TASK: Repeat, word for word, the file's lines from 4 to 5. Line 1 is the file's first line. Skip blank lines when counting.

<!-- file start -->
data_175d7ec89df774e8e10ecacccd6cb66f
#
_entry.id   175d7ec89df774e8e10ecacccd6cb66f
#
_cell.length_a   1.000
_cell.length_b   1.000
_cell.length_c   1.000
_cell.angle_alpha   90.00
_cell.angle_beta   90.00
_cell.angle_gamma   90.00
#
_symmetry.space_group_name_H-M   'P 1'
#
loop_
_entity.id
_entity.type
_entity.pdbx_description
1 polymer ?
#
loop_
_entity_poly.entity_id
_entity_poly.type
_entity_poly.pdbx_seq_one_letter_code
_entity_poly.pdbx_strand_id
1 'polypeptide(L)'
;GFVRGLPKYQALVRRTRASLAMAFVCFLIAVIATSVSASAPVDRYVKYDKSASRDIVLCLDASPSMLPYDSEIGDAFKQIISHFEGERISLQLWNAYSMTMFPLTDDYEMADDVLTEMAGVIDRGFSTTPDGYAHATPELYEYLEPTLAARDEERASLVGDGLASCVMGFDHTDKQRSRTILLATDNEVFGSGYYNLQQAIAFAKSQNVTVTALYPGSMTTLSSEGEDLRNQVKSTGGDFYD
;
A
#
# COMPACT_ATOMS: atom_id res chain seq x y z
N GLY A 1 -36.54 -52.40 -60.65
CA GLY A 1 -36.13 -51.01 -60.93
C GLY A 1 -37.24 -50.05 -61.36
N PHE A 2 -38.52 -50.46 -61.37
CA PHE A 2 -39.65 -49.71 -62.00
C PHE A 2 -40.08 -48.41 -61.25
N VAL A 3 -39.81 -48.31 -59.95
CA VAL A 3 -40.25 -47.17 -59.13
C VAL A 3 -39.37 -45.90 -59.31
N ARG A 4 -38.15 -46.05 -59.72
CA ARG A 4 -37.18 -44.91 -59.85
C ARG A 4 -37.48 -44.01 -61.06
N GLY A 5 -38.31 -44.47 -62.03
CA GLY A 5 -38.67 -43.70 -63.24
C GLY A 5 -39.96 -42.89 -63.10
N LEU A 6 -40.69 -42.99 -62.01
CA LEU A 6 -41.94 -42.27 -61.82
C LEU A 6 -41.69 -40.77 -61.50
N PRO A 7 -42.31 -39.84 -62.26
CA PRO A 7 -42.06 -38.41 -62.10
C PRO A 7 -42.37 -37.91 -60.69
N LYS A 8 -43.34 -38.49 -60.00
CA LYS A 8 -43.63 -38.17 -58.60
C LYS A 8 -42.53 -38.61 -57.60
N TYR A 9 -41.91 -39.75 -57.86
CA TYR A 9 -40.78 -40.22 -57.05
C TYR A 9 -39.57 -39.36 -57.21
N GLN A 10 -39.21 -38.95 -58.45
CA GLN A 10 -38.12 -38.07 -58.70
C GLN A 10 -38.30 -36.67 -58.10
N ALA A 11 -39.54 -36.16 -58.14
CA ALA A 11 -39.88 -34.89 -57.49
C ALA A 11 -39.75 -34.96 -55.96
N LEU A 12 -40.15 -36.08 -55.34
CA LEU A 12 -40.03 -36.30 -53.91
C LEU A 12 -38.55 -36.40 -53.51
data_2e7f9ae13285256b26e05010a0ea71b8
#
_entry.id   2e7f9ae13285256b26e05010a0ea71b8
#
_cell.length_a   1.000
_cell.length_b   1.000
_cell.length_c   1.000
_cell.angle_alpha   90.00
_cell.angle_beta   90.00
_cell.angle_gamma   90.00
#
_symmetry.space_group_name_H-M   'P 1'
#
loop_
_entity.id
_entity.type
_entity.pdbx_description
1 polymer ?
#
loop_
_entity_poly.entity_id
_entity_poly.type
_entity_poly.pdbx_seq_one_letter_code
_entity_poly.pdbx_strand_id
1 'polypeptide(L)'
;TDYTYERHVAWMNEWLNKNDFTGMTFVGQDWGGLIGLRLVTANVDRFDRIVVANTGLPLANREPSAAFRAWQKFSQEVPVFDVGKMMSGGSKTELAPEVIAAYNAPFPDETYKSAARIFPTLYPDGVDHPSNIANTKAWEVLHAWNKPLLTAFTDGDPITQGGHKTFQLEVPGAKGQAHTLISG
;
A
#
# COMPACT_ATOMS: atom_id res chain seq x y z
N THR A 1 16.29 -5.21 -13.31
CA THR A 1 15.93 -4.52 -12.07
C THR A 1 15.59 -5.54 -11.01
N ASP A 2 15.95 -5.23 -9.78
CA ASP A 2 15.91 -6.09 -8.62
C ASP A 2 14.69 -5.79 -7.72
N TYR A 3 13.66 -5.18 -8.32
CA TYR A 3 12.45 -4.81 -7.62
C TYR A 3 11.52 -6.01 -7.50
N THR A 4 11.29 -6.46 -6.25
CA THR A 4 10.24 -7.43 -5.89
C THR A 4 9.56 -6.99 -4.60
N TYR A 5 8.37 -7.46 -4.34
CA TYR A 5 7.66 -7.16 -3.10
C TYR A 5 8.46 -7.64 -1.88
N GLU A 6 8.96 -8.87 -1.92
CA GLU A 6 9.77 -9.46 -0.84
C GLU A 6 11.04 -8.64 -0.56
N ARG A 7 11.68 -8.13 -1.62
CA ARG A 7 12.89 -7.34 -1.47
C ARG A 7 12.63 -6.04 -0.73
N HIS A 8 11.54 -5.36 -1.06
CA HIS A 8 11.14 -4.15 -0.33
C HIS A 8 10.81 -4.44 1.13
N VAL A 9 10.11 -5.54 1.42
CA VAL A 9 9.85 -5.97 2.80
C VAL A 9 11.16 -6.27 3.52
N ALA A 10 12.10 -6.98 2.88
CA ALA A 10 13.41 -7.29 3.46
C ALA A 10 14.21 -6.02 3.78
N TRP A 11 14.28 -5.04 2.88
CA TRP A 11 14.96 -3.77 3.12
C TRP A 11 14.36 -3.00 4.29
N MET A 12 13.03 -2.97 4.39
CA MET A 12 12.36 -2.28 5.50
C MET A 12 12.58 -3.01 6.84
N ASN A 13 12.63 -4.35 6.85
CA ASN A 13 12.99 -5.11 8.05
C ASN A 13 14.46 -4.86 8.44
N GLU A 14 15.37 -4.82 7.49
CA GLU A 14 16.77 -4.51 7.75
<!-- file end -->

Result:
#
_cell.length_a   1.000